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The Process-Managed Org Chart: The End of Management and the Rise of Bioteams Adapted from the forthcoming book, Dot Cloud: The 21st Century Business Platform (www.mkpress.com/cloud) An overlay of end-to-end process management onto existing functional organizations has its rough edges, to say the least. In fact, the transformation to a process-managed enterprise could really mean the End of Management, as we know it. What might a process-managed org chart look like? If you consider that today’s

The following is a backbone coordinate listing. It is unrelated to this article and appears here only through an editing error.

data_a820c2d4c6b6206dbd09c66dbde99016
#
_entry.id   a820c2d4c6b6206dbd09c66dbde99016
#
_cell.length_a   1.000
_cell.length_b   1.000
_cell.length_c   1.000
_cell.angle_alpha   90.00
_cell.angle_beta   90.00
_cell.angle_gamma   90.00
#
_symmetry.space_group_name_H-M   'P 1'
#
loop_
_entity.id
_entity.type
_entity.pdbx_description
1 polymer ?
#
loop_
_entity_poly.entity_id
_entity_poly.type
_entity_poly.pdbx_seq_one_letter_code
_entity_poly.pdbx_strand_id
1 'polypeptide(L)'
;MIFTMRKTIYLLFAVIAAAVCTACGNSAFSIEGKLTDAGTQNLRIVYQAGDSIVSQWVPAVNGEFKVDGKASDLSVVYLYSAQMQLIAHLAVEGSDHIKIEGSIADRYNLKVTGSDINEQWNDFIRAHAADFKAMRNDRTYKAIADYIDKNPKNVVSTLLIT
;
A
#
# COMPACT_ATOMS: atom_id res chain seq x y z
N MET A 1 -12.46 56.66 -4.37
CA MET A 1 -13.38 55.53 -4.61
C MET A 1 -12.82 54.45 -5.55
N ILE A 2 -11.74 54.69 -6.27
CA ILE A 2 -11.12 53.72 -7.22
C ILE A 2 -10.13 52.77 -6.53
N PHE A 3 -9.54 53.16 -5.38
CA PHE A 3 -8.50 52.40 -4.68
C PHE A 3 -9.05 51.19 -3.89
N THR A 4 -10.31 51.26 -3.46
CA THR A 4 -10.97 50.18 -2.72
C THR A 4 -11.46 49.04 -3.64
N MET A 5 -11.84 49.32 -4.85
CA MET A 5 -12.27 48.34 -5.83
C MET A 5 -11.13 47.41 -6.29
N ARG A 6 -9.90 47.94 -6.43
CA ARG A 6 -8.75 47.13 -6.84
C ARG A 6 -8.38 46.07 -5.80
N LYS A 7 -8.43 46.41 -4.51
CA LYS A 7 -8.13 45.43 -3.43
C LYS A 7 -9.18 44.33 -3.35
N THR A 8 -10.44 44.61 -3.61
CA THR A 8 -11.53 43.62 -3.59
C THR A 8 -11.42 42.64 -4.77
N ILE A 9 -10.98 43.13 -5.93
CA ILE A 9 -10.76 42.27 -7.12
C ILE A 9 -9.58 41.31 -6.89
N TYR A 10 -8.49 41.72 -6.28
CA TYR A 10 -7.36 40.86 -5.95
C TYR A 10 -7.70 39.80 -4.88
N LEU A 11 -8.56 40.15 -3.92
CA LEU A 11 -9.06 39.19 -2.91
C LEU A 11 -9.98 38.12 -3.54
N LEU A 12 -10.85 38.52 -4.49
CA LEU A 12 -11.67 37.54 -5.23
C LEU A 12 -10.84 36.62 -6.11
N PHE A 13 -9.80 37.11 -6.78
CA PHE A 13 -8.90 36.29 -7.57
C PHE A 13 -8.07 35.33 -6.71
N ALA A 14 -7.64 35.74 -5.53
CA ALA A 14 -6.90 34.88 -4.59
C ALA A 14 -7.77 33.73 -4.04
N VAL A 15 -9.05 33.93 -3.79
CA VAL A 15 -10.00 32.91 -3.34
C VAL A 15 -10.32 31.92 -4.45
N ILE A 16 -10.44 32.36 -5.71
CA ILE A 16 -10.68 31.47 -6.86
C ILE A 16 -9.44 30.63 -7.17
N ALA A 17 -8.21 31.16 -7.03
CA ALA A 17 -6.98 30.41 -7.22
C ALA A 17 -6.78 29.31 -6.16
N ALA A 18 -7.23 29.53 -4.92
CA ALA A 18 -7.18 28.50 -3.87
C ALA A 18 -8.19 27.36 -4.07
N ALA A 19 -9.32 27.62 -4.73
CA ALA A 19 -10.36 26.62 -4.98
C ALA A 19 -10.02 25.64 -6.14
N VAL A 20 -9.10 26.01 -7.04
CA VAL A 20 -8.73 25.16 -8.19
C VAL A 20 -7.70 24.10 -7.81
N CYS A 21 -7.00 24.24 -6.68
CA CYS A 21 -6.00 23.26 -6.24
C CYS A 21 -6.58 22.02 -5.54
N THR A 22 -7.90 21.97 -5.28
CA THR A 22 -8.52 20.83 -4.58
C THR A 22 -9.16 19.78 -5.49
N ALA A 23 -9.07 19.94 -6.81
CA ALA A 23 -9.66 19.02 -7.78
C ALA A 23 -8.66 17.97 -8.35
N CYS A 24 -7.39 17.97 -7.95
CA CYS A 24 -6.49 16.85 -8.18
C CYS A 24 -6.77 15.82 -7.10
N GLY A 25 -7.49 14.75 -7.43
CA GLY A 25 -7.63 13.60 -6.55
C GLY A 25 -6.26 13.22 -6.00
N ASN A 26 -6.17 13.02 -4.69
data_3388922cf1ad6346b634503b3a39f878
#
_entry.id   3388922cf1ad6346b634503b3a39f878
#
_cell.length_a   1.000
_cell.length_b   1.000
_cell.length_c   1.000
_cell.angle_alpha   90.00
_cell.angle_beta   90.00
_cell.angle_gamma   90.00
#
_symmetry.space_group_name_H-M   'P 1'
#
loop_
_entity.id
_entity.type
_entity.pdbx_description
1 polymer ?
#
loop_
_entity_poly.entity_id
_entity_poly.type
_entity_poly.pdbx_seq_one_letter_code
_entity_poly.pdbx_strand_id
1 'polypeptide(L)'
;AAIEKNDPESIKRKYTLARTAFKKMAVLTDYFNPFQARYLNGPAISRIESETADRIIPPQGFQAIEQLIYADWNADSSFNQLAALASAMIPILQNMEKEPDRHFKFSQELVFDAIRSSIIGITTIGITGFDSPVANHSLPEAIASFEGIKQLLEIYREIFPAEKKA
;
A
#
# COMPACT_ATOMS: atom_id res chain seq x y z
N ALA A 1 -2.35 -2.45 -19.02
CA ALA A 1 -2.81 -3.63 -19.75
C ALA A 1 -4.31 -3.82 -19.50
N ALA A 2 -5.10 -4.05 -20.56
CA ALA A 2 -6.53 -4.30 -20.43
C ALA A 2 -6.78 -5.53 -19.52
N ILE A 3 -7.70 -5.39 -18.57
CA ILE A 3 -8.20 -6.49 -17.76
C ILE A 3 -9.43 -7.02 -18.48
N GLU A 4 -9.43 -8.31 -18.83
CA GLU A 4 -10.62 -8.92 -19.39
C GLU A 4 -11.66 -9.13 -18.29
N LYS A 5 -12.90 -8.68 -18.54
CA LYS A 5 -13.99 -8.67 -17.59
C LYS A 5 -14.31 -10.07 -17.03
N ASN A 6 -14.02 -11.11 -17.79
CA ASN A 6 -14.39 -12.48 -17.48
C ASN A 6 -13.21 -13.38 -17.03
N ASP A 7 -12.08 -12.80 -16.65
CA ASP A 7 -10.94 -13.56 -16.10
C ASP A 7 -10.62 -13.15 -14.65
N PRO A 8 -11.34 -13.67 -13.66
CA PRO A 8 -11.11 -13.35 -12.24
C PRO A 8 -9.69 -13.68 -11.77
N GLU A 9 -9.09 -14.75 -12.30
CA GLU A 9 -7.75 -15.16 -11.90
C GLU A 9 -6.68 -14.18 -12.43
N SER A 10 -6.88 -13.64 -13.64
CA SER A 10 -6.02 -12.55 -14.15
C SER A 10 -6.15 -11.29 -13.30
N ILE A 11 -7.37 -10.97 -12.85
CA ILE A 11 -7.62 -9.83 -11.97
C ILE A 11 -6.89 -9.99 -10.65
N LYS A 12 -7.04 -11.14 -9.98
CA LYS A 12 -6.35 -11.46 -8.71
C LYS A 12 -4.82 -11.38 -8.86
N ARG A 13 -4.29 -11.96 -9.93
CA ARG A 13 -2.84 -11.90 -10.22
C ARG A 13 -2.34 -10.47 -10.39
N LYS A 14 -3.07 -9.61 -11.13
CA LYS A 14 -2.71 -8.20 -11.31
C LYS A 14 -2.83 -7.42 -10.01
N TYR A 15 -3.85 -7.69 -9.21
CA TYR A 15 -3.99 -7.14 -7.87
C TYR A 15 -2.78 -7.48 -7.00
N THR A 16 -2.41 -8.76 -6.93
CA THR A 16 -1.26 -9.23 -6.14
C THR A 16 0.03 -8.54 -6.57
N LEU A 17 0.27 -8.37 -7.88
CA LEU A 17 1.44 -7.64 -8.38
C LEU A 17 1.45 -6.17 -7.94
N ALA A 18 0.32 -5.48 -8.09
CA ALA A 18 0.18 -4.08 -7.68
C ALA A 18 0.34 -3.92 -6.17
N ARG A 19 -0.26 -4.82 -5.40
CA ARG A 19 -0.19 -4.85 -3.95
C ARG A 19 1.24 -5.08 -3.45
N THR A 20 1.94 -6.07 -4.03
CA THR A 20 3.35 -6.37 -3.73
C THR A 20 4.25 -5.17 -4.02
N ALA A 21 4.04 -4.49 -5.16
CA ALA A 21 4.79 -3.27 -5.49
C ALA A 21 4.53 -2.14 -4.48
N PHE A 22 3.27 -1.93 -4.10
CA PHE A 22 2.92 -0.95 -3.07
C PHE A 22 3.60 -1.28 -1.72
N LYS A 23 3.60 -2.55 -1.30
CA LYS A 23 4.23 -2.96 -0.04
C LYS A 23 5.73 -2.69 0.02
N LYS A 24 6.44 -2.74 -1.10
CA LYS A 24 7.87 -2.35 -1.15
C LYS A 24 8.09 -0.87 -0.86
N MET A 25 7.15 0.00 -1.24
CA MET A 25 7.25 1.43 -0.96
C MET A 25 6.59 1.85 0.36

1 The Process-Managed Org Chart:The End of Management and the Rise of Bioteams Adapted from the forthcoming book, Dot Cloud: The 21st Century Business Platform  (www.mkpress.com/cloud)An overlay of end-to-end process management onto existing functional organizations has itsrough edges, to say the least. In fact, the transformation to a process-managed enterprise couldreally mean the End of Management, as we know it.What might a process-managed org chart look like? If you consider that today’s value chainsconsist of over 20 autonomous companies, each running according to its own clock, then we’llhave to unbundle our traditional hierarchal models that structure our organizations, whereinformation flows through filters up and down the command chain, and look to nature for newpatterns that have been under development for millions of years. By mimicking the designs ofnature, the new org chart will no doubt look far more like the complex adaptive system made upof autonomous, self-organizing, self-managed teams found in nature.While I’ve argued many times that operational innovation, via business process management isthe cornerstone of 21st century competitive advantage, operational innovation will be for naughtwithout innovation of another kind, Management Innovation. When responsiveness trumpsefficiency, hierarchical command-and-control management systems fall flat. In a world of hyperchange, centrally controlled hierarchies simply cannot see the opportunities or move quicklyenough (remember the Soviet Union). Even if they utilize advanced business processmanagement (BPM) systems, their management processes and structures cannot adapt with therequired speed.What pioneering companies are doing is to replace top-down pyramids with trellises oflatticework, where each lattice represents an autonomous, self-managed team.    2 Sound farfetched and anarchistic without central control? You bet. But, guess what? That’s amirror image of the real world, a world made up of complex adaptive systems.Turning to the Santa Fe Institute’s John H. Holland: “A Complex Adaptive System (CAS) is adynamic network of many agents (which may represent cells, species, individuals, teams, firms,nations) acting in parallel, constantly acting and reacting to what the other agents are doing. Thecontrol of a CAS tends to be highly dispersed and decentralized. If there is to be any coherentbehavior in the system, it has to arise from competition and cooperation among the agentsthemselves. The overall behavior of the system is the result of a huge number of decisions madeevery moment by many individual agents.” i  Complex adaptive systems are managed without managers!Can businesses manage without managers?Indeed. Just look at W. L. Gore, the company that makes Gore-tex, the fabrics that keep youwarn and dry, but that also breathe, and Glide dental floss. In 1958, former Dupont engineer andgeek (e.g., no MBA), Bill Gore would forego a ladder-like hierarchy and create an organizationwith a flat, lattice-like organizational structure where:    There are no “employees,” and everyone shares the same title: associate.    There are over 8,500 associates that have, so far, turned out over a thousand innovativeproducts.    There are neither chains of command (pyramids or reporting structures) nor predeterminedchannels of communication. Anyone can talk to anyone, anytime.    There are a large number of small, autonomous, self-organizing teams that function as a webof startup companies.    There are no bosses, no V.P.s, executives, or managers—there are “sponsors” and“leaders.” Associates are only responsible to their teams: Everyone’s the boss, and no one’sthe boss. There are no slackers.    There are no standard job descriptions or “assignments.” Associates make sets of“commitments” to their teams, and sometimes unorthodox titles emerge,e.g., a “category champion.”    Associates choose to follow leaders rather than have bosses assigned to them.    Performance reviews are based on a peer-level rating system.What’s really going on that makes a real difference at Gore? The company has closed the“information gap.” Humans are unique in their ability to manipulate information outside the body,and are constantly hungry for information and narratives. While we speak of a growing wealth gapin today’s economies, the volume and depth of information available to senior executivescompared to the shop floor worker is staggering in typical corporations. Left starved forinformation, it’s little wonder why curiosity and creativity remain in lock-down among the rank andfile in most corporations. As John Caddell writes in his Shoptalk  blog, “Perhaps it’s concern forconfidential information leakage, or for PR fallout, or that management simply doesn’t trust in theemployees’ [Theory X] ability to add value to innovation.” ii   Got Team? According to the distinguished Indiana University technology professor, Dr. Curtis Bonk, “This isthe age of employee participation, multiple leaders and yet no leader, and prompt communication,as well as the technologies that make all this possible.” Got team? You’d better. To succeed intoday’s dynamic, technology-enabled environment, you must be able to function in and throughteams. But, if we stick with our current pyramid-style designs of our organizations, we will not beable to meet the growing needs of our communities in the high-change global economy.    3 The discipline of bioteaming  offers a vision of what successful teaming experiences look like inthe interconnected world of the 21st century. A February 2008 Business Week  feature, “UsingNature as a Design Guide,” focused on how the “biomimicry” design movement helps companieslook to the natural world to help take their business green. The feature reported on the pioneeringwork of Janine Benyus, biologist-cum-evangelist, the driving force behind the movement. In herwritings she detailed how companies could study nonpolluting, energy-efficient manufacturingtechnologies that have evolved in the natural world over billions of years.Now enter Ken Thompson, the former CIO with Reuters, who over the past ten years has takenthe field of biomimicry from innovation related to physical things on to the realm of socialstructures. Thompson takes ideas from Nature about how groups perform and operate, andapplies them to enhance how humans can work together in groups and teams.Thompson’s “bioteaming” is about designing and implementing organizational teams that operateon the basis of the communication principles that underpin nature’s most successful groups. Spotthe common theme: the waggle dance of honeybee, the pheromone trails of ants, the one-wayinformation bursts of migrating geese. According to Thompson, nature’s teams havecharacteristics that are not usually present in organizational teams: Collective Leadership: Any group member can take the lead. Nature’s groups are never led exclusively by one member; different group members lead asneeded. When geese migrate it is well known that the goose leading the V formation rotates.However, this is not just because they get tired and need to fly in another goose’s slipstream for awhile. The real reason is that no one goose knows the whole migration route. Collectively,between them, they know the migration route but no one individual knows. So a goose leads thepart of the journey where it knows the way and when it recognizes “I don’t know where to go next”it flies back into the V and waits for another goose to take over.This is “Collective Leadership,” the right leader for the right task at the right time.The human species seems to be the only species that trusts in a single leader (or smallmanagement team) to know the whole path, on behalf of the community. Multi-Leader groupspossess much greater agility, initiative and resilience than groups that are only led by a singleexclusive leader. Instant Messaging: Instant whole-group broadcast communications. Nature’s groups use short instant messages that are instantly broadcast and received “in situ”wherever the receivers are. These messages are very short and very simple – essentially just twotypes:    Opportunity Messages  . Food, nesting materials, Prey    Threat Messages. Predators, Rival coloniesAnts achieve such messaging by using a range of chemical pheromones that they emit and lay intrails, and that are instantly picked up by the other ants. Bees use dances, for example, thewaggle dance that is danced by a hive member who has found a food supply. The hive mateswatch the dance and the angle of the axis of the dance points them to the food supply. It isimportant to note that:    These messages are group broadcasts and are not replied to.    They are received and acted upon immediately; there is no concept of a 2-stagecommunication that is received at point A and acted on later at point B.A critical point is that these instant messages are so simple they really act just as “alerts.” Therecipient has to “decide” what to do. Such instant messages do not convey orders or instructions. Ecosystems: Small is Beautiful…but Big is Powerful.    4 In nature, the size of the group is always right for the job and small groups link into bigger groups,that in turn link into still bigger groups. Where you a have a very large group or a crowd, it is onlypossible to achieve coordinated action if each member does the same thing at the same time.Thus a crowd can move a stone or excavate a hole, but large scale innovation is another thingaltogether, requiring “Mass collaboration.” Could a virtual team have a million members? Recentdevelopments in mass collaboration, distributed computing and the wisdom of crowds suggest,the answer might be yes. Biological teams such as Ant or Bee societies, can contain up to a million members in a single mature colony    or hive—all of whom can act as a unit.Let’s take a physical example of mass collaboration, the tiny European upstart, SkypeTechnologies S.A., that turned a trillion-dollar industry upside down, by dialing up a vast, hiddenresource: its own users. Skype, the newest creation from the same folks whose popular file-sharing software Kazaa freaked out record execs, also lets people share their resources—legally.When users fire up Skype, they automatically allow their spare computing power and Netconnections to be borrowed by the Skype network, which uses that collective resource to routeothers’ calls. The result: a self-sustaining phone system that requires no central capitalinvestment —just the willingness of its users to share. Says Skype CEO Niklas Zennström: “It’salmost like an organism.” iii  Up until recently, the size of the group has meant that some dimensions of biological teamworkand group behavior were not able to be reproduced in human teams and organizations due to thislack of scale. The Internet might change all this. A June 20, 2005 Newsweek  magazine article,“The Power of Us,” [52] reports that “Mass Collaboration on The Internet is shaking up Business.”The article identifies three types of Internet-based “mass collaboration” that could becharacterized as:    Give and Take   – for example creating shared, distributed computing capacity [e.g., SETI]    Needles in Hay  stacks – connecting to other like-minds through shared interest, rather thanpersonal relationship [e.g., Wikipedia]    Participation through Passion  – co-inventing with others based on passion, rather than moneyas the motivator [e.g., Linux]So large groups enable scale, mass, reach and range. However, in a small group each membercan meaningfully do different things at the same time—in other words, “Division of labor” andcomplex coordination. So a small group may not be able to lift a large weight but it could design aclever tool to make lifting that weight much easier. Nature shows us the importance of having theright group size for the job at hand. It also shows us that “one size does not fit all,” in terms ofgroups, by its ability to have all sizes of interconnected groups. For example, in the ant worldthere are castes within colonies, within food webs, within ecosystems. A critical point for humanteams is that they need to allow members to enjoy both the small group dynamic for innovation,and the large group dynamic for scale [a perfect case for Virtual Networked Enterprises]. Clustering: Engaging the many through the few  Nature’s networks are clustered. The technical term for this is “scale-free networks.” In simpleterms, what this means is that in most naturally occurring networks some of the nodes have manymore connections than the average. This makes sense instinctively. For example, some of ourfriends seem to know everybody. If we need to reach someone we don’t directly know, we mighttry them first. This structure also describes the neurons in the brain and other emerging socialstructures such as the “hub” sites that are the best connected on the Internet. What this meansfor teams is that if you are lucky some of your team members will have extreme connectivity interms of relationships. The team needs to take advantage of these existing connections ratherthan try and have the team leader(s) create and manage new connections from scratch.These highly connected people are described elsewhere in various terms, including “alphausers,” “connectors” and “influentials.” But no matter what they are called, if they are well